# Test Your Positional Skills #1

Test your positional skills! Find White's best move.

Tactical puzzles are plenty, but one should not make the mistake of thinking that all positions can be solved via tactics.

### Comments

• 3 years ago

I'm glad everyone seemed to enjoy this one. :D

@Shin_Uesugi thanks for your valuable contribution!

@hicetnunc I'm glad you brought up 1...Bd7, as that is what I played.

• 3 years ago

interesting one.

• 3 years ago

Thank you for this problem. However, 1...Bd7 is harder to assess for me.

• 3 years ago

Here's my thinking process for solving this:

Black has 2 bishops, as opposed to White's knights. If Black can play something like Be6 -> f5 and use doubled f-pawns for his advantage, it'd be easier for Black to play this position.

So what can white do? Knights do exceptional job when they are at the outpost. Due to doubled f-pawns, f5 square seems to be a best outpost for White's knights (as g7-g6 is no longer possible to cover that square)

Given that, 18. Nh4! seems like an adequate move as N on f3 doesn't stand so well because many squares accessible from f3 is covered by Black's pieces or pawns. Also, Nh4 opens up a diagonal for white's B on g2 and immediately heads toward the potential outpost on f5.

Next move 19. g4!! is harder to see in my opinion. Black's idea is to play f5 to kick the N on e4 and play e5-e4 to himself, shutting down White's B on g2. After that, N on h4 looks pretty bad because it is not doing much on h4 (it kinda attacks f5 pawn but it can be protected easily and g3-g4 break is impossible because N hangs on h4).

So White has to do something about Black's idea above. Our idea is to bring our knight into the outpost on f5, which can attack weak P on h6, create potential mate threats for the king, etc. 19.g4!! allows us to bring N on e4 back to g3 so it can head to f5 square. Also, pawn on g4 is indirectly protected by the Q on a4 (which can be easy to miss). Plus, 19.f5 for Black is no longer possible because it is covered by White's P and N.

Lets look at the final position after Black plays 19.Bxg4. In this position, White's N is ready to jump to f5 as well something like Be4 (after evacuating K to h1) to completely dominate the white squares because Black no longer has white-squared B. In opposite colored bishop positions, the position favors a player with more opportunity to attack because for example in this position, Black's dark-colored B is useless for defending against white-square attacks that white has. Here, white has more opportunity to attack because Black's minor pieces (especially B) are stuck on queenside and it takes time for them to regroup to the kingside. Also, white's pawns are nicely placed on dark-squares which limits the potential of Black's dark-colored B. Taking these things in consideration, we can see that white is better at the final position.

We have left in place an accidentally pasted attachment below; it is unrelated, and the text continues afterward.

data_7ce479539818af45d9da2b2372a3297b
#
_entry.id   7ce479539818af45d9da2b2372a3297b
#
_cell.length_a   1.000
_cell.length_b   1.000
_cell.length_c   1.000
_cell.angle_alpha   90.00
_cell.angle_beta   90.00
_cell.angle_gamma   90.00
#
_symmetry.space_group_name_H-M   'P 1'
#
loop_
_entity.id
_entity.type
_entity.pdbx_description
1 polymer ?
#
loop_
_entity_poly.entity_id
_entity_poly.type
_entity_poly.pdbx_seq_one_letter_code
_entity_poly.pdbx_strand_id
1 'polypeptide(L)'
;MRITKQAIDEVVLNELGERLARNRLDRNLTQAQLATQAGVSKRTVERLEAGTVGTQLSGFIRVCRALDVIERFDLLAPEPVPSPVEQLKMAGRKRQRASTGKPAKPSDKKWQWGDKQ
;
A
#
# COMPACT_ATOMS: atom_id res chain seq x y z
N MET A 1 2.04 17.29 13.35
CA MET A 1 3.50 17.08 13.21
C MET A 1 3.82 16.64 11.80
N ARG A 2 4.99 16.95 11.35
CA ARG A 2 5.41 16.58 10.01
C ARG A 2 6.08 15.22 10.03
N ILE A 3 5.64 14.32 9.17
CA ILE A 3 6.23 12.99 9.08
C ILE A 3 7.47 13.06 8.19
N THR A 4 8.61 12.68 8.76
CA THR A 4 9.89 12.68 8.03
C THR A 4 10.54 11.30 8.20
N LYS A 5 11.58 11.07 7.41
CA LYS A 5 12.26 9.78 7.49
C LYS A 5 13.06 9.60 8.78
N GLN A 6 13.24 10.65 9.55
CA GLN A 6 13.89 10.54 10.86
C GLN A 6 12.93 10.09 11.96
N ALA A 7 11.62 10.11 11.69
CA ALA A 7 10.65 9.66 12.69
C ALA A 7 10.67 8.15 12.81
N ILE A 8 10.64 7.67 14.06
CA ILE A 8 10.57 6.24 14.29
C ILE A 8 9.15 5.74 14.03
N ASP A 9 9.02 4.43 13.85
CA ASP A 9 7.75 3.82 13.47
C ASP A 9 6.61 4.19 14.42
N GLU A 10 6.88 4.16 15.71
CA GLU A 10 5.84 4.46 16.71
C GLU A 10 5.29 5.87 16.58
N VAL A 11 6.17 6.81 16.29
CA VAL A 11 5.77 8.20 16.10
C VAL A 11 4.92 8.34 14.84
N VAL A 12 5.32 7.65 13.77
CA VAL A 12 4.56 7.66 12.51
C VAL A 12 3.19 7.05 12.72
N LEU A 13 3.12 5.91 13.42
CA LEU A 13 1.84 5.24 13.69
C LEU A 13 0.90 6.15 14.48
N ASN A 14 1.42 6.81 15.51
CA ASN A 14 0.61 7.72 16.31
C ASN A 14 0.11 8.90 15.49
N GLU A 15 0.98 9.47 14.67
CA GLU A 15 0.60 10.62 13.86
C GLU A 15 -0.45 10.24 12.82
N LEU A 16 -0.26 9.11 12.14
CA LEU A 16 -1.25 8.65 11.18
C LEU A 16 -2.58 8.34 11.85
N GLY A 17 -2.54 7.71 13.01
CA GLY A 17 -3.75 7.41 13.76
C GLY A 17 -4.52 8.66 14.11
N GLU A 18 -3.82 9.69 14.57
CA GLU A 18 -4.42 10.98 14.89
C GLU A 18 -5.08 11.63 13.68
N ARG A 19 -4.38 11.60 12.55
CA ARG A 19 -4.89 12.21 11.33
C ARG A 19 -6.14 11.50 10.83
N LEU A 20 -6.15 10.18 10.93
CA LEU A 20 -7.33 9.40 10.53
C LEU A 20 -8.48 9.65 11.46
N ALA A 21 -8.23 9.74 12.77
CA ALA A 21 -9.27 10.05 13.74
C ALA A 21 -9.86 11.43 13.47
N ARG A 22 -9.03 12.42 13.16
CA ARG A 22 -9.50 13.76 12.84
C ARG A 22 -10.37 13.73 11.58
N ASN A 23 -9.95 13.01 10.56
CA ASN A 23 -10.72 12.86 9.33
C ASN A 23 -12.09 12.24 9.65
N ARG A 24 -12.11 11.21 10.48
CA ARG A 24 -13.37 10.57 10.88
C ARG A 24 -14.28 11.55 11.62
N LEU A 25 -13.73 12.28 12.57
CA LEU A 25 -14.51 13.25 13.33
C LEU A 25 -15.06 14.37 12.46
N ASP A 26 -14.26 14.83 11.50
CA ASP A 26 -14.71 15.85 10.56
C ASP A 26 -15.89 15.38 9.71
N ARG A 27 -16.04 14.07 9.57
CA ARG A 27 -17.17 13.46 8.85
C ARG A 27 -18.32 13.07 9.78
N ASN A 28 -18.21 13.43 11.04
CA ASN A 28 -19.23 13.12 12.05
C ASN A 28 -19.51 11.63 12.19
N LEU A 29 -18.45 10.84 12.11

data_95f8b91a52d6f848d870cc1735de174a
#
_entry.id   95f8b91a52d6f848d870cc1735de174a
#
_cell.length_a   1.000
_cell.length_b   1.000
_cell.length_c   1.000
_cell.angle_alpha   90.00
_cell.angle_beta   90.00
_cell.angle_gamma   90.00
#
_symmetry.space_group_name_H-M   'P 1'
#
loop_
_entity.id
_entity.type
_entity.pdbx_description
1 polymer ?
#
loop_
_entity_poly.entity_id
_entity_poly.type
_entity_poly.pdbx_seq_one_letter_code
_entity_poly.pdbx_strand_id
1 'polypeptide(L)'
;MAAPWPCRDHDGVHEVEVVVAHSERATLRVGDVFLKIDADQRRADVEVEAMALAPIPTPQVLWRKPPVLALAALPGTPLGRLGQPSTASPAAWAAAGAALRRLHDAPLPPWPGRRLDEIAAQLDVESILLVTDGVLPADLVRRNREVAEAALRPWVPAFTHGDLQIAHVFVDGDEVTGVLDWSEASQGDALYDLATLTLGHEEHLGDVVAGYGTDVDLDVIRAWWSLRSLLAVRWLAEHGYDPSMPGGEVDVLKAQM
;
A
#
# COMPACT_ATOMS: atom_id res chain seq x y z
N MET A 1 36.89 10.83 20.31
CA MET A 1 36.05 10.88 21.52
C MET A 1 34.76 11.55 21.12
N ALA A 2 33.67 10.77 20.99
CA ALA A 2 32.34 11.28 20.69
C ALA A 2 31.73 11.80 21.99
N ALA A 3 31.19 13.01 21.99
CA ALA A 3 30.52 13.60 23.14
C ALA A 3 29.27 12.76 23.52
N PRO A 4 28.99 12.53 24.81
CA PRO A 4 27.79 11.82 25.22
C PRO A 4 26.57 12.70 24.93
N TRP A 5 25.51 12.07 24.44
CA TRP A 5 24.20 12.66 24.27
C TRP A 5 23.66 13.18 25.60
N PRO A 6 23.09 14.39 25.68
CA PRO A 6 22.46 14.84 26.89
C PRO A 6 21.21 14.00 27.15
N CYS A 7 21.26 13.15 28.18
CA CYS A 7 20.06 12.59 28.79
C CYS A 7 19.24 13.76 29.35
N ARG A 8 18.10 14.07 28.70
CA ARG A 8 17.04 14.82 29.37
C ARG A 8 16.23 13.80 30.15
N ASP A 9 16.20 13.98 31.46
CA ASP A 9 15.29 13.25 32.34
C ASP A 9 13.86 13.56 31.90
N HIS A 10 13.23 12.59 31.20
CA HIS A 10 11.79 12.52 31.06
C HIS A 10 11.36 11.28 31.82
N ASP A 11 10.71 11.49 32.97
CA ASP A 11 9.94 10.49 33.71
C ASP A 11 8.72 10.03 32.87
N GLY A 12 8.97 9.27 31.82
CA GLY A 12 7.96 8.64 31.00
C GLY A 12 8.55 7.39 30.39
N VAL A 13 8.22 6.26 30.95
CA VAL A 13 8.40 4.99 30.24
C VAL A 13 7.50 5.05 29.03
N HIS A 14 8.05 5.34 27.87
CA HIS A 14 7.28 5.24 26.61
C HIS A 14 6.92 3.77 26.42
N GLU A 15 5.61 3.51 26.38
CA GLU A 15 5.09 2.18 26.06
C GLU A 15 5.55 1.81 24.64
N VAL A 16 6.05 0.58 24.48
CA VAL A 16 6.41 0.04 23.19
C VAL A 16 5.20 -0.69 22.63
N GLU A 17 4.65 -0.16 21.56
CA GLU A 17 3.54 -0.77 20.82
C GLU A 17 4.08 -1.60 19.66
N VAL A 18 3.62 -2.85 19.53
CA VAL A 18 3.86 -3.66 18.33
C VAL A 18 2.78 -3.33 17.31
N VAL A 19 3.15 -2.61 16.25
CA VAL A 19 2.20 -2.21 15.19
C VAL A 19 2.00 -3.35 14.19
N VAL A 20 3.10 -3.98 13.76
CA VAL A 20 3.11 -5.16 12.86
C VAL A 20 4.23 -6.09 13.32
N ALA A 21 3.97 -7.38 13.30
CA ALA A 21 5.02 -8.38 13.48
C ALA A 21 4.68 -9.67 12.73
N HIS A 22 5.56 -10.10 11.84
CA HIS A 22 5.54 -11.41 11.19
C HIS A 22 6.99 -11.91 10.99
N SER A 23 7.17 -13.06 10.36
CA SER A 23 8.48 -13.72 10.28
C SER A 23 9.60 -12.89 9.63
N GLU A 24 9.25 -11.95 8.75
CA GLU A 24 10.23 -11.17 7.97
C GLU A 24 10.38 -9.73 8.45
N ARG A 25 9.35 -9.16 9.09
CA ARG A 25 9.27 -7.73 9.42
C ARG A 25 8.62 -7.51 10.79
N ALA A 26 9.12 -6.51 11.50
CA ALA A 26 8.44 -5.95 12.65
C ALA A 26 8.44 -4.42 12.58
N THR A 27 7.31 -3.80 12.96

One last point: 19.g4 is a positional move supported by tactics (Bxg4 does not win a pawn). These 2 ideas are not mutually exclusive, and you can use tactics to execute positional ideas. IMO, this is a really good example and props to MichiganEagle for posting this.

Hope that helps :)

• 3 years ago

Why would Black even consider taking on g4? Such a pointless move.

• 3 years ago

Give us more, my positional skills need improving. And NimzoRoy is right, the annotation box should be made bigggger!

• 3 years ago

?? I'm blank. How to proseed making "much better" count? If that involves 10 more accurate moves like these,there's a reason for me not getting better

• 3 years ago

Didn't get it, but I like it anyway.

Do you think chess.com will ever make the annotation box any bigger?

• 3 years ago

got the first two moves right, but attempted 3. Ng3 instead of Nxf6

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